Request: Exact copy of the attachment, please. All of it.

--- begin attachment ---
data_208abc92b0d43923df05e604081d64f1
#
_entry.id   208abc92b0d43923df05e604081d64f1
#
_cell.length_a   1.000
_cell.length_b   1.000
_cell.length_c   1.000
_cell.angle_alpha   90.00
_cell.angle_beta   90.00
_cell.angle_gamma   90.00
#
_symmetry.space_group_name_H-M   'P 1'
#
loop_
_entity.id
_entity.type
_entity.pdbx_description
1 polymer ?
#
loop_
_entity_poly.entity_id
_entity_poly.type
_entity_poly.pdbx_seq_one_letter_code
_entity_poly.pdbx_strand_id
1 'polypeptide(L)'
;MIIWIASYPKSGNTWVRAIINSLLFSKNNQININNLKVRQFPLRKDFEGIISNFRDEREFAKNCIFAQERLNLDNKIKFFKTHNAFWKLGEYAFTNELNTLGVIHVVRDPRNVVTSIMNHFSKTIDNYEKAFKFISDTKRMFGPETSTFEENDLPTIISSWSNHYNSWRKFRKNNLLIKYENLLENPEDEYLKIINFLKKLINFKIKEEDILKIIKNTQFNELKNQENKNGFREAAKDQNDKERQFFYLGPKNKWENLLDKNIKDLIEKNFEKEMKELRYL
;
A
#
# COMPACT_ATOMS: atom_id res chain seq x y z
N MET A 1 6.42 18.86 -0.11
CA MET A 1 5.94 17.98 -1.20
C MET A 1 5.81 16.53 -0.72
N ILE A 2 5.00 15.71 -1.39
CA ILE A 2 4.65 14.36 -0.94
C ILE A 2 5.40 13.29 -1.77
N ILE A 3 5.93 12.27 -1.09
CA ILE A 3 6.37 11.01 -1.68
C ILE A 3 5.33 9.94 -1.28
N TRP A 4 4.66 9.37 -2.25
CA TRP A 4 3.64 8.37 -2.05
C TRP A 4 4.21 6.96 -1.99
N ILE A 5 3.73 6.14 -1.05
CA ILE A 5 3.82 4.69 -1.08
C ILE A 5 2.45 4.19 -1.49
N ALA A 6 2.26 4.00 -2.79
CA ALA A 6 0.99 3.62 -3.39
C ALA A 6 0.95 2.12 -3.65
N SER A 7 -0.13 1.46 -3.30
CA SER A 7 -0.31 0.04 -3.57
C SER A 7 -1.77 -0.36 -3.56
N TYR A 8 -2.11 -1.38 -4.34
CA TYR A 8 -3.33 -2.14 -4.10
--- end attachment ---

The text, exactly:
data_208abc92b0d43923df05e604081d64f1
#
_entry.id   208abc92b0d43923df05e604081d64f1
#
_cell.length_a   1.000
_cell.length_b   1.000
_cell.length_c   1.000
_cell.angle_alpha   90.00
_cell.angle_beta   90.00
_cell.angle_gamma   90.00
#
_symmetry.space_group_name_H-M   'P 1'
#
loop_
_entity.id
_entity.type
_entity.pdbx_description
1 polymer ?
#
loop_
_entity_poly.entity_id
_entity_poly.type
_entity_poly.pdbx_seq_one_letter_code
_entity_poly.pdbx_strand_id
1 'polypeptide(L)'
;MIIWIASYPKSGNTWVRAIINSLLFSKNNQININNLKVRQFPLRKDFEGIISNFRDEREFAKNCIFAQERLNLDNKIKFFKTHNAFWKLGEYAFTNELNTLGVIHVVRDPRNVVTSIMNHFSKTIDNYEKAFKFISDTKRMFGPETSTFEENDLPTIISSWSNHYNSWRKFRKNNLLIKYENLLENPEDEYLKIINFLKKLINFKIKEEDILKIIKNTQFNELKNQENKNGFREAAKDQNDKERQFFYLGPKNKWENLLDKNIKDLIEKNFEKEMKELRYL
;
A
#
# COMPACT_ATOMS: atom_id res chain seq x y z
N MET A 1 6.42 18.86 -0.11
CA MET A 1 5.94 17.98 -1.20
C MET A 1 5.81 16.53 -0.72
N ILE A 2 5.00 15.71 -1.39
CA ILE A 2 4.65 14.36 -0.94
C ILE A 2 5.40 13.29 -1.77
N ILE A 3 5.93 12.27 -1.09
CA ILE A 3 6.37 11.01 -1.68
C ILE A 3 5.33 9.94 -1.28
N TRP A 4 4.66 9.37 -2.25
CA TRP A 4 3.64 8.37 -2.05
C TRP A 4 4.21 6.96 -1.99
N ILE A 5 3.73 6.14 -1.05
CA ILE A 5 3.82 4.69 -1.08
C ILE A 5 2.45 4.19 -1.49
N ALA A 6 2.26 4.00 -2.79
CA ALA A 6 0.99 3.62 -3.39
C ALA A 6 0.95 2.12 -3.65
N SER A 7 -0.13 1.46 -3.30
CA SER A 7 -0.31 0.04 -3.57
C SER A 7 -1.77 -0.36 -3.56
N TYR A 8 -2.11 -1.38 -4.34
CA TYR A 8 -3.33 -2.14 -4.10